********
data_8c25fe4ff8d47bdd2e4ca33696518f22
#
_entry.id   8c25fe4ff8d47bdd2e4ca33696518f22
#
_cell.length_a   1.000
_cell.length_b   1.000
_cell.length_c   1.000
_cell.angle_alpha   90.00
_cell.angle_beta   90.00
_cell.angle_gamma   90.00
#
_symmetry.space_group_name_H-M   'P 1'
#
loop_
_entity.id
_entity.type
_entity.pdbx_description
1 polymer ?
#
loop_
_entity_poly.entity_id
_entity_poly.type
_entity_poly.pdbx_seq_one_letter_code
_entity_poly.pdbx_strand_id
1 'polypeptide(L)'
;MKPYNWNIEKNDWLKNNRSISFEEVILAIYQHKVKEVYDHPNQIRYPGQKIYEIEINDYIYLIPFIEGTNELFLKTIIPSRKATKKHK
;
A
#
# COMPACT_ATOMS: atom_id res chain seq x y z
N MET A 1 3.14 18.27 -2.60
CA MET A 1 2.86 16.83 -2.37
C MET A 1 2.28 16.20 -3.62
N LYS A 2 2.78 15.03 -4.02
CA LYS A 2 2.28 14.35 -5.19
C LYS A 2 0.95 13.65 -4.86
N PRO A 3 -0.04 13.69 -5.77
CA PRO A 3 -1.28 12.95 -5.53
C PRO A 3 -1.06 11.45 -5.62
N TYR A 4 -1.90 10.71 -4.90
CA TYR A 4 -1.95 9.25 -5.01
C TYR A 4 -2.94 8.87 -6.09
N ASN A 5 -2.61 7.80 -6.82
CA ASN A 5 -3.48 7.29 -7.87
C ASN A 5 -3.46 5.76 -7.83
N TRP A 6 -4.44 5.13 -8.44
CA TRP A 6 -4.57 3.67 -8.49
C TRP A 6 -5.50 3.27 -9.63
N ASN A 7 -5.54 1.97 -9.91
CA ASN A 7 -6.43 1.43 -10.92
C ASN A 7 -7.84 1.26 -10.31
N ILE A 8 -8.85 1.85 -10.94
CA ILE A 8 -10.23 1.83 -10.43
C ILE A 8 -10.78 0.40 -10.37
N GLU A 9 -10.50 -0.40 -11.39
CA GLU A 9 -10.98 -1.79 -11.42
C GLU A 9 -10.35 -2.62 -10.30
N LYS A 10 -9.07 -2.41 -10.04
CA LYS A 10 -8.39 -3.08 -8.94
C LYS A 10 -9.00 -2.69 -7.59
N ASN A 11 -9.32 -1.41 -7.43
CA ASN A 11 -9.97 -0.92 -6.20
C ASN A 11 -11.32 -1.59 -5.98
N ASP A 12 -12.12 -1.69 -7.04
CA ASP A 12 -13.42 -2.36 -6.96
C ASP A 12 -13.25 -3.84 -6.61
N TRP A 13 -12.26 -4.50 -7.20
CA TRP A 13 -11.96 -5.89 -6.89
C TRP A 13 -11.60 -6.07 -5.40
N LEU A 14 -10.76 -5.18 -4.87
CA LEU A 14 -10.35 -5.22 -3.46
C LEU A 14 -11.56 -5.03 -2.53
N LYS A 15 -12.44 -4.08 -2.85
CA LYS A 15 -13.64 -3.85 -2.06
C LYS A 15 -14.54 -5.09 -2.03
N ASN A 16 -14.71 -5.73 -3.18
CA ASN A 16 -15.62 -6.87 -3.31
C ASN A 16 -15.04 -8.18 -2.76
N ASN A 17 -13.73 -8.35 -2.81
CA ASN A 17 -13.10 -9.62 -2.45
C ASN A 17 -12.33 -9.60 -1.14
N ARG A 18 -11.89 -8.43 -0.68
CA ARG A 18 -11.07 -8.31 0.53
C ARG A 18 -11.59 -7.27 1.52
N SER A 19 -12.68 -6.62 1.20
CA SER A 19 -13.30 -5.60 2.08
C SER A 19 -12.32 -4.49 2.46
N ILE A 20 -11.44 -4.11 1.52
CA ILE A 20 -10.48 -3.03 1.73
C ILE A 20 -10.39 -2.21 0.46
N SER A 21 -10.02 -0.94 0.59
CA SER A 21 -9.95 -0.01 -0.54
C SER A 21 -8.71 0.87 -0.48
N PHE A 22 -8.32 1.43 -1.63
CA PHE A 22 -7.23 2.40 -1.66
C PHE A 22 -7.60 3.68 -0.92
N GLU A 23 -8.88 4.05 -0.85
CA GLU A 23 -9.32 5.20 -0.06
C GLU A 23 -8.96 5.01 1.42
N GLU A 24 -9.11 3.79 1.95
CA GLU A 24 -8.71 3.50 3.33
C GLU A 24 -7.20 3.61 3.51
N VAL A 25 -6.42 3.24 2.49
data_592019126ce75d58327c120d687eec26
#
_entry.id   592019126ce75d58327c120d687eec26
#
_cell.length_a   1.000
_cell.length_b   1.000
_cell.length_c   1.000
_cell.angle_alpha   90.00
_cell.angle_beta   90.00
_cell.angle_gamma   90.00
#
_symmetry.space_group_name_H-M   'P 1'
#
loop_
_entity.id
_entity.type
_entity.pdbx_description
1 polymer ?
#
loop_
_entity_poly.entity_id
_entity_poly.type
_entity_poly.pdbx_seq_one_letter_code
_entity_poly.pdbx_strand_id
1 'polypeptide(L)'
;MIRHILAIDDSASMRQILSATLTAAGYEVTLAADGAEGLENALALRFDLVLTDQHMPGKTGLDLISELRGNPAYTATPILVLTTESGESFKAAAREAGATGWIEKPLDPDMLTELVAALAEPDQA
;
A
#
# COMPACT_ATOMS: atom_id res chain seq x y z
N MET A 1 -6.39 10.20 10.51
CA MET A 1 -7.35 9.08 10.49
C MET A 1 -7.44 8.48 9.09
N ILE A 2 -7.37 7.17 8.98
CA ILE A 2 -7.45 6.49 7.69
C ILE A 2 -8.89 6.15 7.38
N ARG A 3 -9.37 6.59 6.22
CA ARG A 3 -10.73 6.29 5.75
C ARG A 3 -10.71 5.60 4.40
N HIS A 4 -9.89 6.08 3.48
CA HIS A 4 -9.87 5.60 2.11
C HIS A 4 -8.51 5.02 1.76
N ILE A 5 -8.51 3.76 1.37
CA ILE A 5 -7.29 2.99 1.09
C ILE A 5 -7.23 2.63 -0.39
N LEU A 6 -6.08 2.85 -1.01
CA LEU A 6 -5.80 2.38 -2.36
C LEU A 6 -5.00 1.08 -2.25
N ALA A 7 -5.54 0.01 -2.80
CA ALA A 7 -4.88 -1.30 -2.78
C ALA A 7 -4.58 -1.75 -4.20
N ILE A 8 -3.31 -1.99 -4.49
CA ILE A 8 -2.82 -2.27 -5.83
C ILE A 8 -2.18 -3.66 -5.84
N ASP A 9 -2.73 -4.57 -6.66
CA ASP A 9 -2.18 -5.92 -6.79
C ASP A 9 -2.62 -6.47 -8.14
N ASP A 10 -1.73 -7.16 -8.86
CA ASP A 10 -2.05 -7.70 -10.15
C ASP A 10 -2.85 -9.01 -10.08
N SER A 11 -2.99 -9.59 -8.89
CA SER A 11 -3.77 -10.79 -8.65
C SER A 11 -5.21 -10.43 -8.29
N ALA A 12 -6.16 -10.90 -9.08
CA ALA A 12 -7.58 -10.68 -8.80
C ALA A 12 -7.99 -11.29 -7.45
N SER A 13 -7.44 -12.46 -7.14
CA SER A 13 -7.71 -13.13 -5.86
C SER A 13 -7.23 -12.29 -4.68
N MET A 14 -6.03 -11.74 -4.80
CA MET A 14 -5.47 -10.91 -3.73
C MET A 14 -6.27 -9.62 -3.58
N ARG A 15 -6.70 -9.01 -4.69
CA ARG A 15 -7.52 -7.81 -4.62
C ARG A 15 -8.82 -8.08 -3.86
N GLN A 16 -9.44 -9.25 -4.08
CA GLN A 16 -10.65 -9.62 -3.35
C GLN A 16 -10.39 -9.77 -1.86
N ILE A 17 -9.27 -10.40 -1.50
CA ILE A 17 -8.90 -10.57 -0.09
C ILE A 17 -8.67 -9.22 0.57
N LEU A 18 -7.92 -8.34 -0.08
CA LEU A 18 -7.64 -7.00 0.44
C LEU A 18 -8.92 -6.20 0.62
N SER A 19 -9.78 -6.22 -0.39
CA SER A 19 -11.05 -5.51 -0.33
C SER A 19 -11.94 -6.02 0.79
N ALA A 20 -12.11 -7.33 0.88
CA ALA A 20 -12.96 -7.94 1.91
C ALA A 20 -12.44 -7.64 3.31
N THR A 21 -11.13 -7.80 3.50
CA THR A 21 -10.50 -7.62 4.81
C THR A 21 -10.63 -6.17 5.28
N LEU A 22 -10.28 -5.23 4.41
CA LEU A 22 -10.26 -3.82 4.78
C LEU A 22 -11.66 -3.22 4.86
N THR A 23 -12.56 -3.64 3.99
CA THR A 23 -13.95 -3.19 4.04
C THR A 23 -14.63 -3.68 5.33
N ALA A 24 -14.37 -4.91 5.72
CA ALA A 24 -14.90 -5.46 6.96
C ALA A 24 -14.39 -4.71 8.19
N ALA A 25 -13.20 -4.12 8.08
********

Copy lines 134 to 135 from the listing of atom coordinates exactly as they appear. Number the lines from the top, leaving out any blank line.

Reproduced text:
N MET A 1 -6.39 10.20 10.51
CA MET A 1 -7.35 9.08 10.49